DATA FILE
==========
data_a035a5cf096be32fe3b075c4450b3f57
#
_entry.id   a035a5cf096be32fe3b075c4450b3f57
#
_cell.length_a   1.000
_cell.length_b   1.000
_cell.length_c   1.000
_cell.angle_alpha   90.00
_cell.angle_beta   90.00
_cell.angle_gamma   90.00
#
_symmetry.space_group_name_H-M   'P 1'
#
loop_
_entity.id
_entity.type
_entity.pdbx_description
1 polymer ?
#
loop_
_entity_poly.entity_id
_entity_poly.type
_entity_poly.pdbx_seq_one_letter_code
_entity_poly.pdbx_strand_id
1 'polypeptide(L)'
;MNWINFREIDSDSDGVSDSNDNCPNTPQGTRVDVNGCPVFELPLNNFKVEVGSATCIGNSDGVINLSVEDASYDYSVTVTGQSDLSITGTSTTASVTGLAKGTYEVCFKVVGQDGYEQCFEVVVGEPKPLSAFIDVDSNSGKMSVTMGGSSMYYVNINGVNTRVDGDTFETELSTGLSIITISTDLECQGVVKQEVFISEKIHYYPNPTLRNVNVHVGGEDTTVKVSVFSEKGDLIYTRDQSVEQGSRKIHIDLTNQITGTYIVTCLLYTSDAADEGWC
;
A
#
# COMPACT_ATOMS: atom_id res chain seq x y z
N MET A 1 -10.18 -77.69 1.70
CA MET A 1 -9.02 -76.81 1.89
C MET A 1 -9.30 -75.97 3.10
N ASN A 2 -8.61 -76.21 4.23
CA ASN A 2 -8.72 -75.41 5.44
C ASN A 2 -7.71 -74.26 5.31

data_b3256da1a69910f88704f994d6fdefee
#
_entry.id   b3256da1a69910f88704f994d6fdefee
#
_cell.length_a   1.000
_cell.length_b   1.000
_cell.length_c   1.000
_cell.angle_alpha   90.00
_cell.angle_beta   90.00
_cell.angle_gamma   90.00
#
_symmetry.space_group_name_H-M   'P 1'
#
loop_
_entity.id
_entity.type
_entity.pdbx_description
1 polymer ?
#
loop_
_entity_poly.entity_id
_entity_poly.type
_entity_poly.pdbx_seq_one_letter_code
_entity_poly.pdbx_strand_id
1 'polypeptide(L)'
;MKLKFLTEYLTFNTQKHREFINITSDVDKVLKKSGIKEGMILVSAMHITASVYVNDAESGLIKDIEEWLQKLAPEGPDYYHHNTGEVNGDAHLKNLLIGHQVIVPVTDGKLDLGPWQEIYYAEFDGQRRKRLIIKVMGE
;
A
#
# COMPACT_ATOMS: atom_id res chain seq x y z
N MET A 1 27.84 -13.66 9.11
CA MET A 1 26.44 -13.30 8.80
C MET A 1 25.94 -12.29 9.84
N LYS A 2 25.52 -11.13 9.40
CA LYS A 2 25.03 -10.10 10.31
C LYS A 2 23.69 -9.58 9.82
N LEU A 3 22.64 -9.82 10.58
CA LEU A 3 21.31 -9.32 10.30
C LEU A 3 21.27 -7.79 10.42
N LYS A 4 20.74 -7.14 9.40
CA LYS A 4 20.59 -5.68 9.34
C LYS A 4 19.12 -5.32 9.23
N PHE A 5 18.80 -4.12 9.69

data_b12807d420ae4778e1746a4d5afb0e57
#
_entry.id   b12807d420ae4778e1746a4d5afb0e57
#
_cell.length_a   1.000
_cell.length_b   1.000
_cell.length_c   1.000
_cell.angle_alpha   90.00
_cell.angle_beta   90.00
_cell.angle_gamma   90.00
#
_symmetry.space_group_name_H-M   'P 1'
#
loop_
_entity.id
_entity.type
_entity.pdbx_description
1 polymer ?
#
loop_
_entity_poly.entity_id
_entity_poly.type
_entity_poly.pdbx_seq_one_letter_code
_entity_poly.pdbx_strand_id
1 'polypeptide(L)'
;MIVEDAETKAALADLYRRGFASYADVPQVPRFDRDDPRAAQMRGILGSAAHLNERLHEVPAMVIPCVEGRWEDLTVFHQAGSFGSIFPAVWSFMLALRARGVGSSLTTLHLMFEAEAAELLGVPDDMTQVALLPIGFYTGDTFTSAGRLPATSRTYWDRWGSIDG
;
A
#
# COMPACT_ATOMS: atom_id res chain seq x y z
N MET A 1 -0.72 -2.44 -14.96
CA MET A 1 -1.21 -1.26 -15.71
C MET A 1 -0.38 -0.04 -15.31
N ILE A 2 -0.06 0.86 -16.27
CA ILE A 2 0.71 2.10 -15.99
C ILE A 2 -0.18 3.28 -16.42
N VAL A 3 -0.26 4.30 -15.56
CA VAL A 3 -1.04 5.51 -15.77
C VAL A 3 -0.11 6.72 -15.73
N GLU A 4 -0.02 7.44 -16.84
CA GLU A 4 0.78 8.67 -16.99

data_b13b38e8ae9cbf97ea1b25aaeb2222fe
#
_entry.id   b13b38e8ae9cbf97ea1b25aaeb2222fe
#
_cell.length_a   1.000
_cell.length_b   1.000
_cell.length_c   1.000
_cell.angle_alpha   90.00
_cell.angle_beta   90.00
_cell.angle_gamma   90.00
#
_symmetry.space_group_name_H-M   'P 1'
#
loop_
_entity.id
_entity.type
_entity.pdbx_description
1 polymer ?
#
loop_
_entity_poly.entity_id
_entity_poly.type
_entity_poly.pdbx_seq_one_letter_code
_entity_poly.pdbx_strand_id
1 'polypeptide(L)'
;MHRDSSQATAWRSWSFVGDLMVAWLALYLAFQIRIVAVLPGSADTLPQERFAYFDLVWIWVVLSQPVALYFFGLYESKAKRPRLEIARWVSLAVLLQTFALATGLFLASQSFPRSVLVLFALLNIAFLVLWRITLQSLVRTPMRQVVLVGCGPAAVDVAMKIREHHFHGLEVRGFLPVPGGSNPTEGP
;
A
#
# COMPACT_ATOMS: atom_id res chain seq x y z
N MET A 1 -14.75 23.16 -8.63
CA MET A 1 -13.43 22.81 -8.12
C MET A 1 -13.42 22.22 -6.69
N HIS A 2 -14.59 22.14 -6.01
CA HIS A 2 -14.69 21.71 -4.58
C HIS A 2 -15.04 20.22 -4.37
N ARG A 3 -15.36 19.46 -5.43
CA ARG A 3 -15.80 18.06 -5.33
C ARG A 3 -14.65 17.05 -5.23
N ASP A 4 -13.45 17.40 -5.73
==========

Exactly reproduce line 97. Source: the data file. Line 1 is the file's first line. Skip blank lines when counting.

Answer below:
1 polymer ?